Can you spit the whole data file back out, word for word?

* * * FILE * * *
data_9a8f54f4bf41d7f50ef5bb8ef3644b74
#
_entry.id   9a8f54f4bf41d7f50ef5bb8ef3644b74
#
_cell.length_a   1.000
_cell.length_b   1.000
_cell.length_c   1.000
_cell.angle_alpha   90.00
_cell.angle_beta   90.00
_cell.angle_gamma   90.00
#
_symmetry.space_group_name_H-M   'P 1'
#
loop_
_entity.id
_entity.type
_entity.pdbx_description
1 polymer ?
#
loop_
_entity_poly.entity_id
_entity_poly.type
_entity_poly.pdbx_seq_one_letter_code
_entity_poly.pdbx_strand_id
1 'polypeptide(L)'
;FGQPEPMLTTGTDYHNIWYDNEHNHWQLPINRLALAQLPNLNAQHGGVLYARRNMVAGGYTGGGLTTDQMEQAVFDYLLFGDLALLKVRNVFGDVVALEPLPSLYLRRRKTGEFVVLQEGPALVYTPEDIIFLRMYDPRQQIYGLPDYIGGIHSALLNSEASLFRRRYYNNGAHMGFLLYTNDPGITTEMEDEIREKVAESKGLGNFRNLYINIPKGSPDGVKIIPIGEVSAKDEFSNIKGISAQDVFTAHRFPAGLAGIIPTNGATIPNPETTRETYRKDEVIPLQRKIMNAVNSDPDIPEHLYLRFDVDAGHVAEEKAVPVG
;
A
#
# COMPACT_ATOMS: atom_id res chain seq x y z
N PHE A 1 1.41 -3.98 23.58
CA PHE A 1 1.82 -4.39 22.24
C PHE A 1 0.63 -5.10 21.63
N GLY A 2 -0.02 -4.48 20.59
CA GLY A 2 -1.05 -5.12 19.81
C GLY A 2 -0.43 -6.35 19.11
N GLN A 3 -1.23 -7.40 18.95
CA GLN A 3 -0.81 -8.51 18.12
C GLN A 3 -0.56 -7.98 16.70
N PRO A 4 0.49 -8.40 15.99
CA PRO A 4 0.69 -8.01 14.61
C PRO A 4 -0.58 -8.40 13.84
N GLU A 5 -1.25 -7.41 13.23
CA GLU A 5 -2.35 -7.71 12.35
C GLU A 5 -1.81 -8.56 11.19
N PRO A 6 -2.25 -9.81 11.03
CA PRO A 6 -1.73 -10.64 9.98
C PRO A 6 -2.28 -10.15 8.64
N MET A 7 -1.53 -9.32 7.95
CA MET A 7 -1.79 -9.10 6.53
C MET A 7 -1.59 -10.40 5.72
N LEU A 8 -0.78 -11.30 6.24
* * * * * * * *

data_9a8f54f4bf41d7f50ef5bb8ef3644b74
#
_entry.id   9a8f54f4bf41d7f50ef5bb8ef3644b74
#
_cell.length_a   1.000
_cell.length_b   1.000
_cell.length_c   1.000
_cell.angle_alpha   90.00
_cell.angle_beta   90.00
_cell.angle_gamma   90.00
#
_symmetry.space_group_name_H-M   'P 1'
#
loop_
_entity.id
_entity.type
_entity.pdbx_description
1 polymer ?
#
loop_
_entity_poly.entity_id
_entity_poly.type
_entity_poly.pdbx_seq_one_letter_code
_entity_poly.pdbx_strand_id
1 'polypeptide(L)'
;FGQPEPMLTTGTDYHNIWYDNEHNHWQLPINRLALAQLPNLNAQHGGVLYARRNMVAGGYTGGGLTTDQMEQAVFDYLLFGDLALLKVRNVFGDVVALEPLPSLYLRRRKTGEFVVLQEGPALVYTPEDIIFLRMYDPRQQIYGLPDYIGGIHSALLNSEASLFRRRYYNNGAHMGFLLYTNDPGITTEMEDEIREKVAESKGLGNFRNLYINIPKGSPDGVKIIPIGEVSAKDEFSNIKGISAQDVFTAHRFPAGLAGIIPTNGATIPNPETTRETYRKDEVIPLQRKIMNAVNSDPDIPEHLYLRFDVDAGHVAEEKAVPVG
;
A
#
# COMPACT_ATOMS: atom_id res chain seq x y z
N PHE A 1 1.41 -3.98 23.58
CA PHE A 1 1.82 -4.39 22.24
C PHE A 1 0.63 -5.10 21.63
N GLY A 2 -0.02 -4.48 20.59
CA GLY A 2 -1.05 -5.12 19.81
C GLY A 2 -0.43 -6.35 19.11
N GLN A 3 -1.23 -7.40 18.95
CA GLN A 3 -0.81 -8.51 18.12
C GLN A 3 -0.56 -7.98 16.70
N PRO A 4 0.49 -8.40 15.99
CA PRO A 4 0.69 -8.01 14.61
C PRO A 4 -0.58 -8.40 13.84
N GLU A 5 -1.25 -7.41 13.23
CA GLU A 5 -2.35 -7.71 12.35
C GLU A 5 -1.81 -8.56 11.19
N PRO A 6 -2.25 -9.81 11.03
CA PRO A 6 -1.73 -10.64 9.98
C PRO A 6 -2.28 -10.15 8.64
N MET A 7 -1.53 -9.32 7.95
CA MET A 7 -1.79 -9.10 6.53
C MET A 7 -1.59 -10.40 5.72
N LEU A 8 -0.78 -11.30 6.24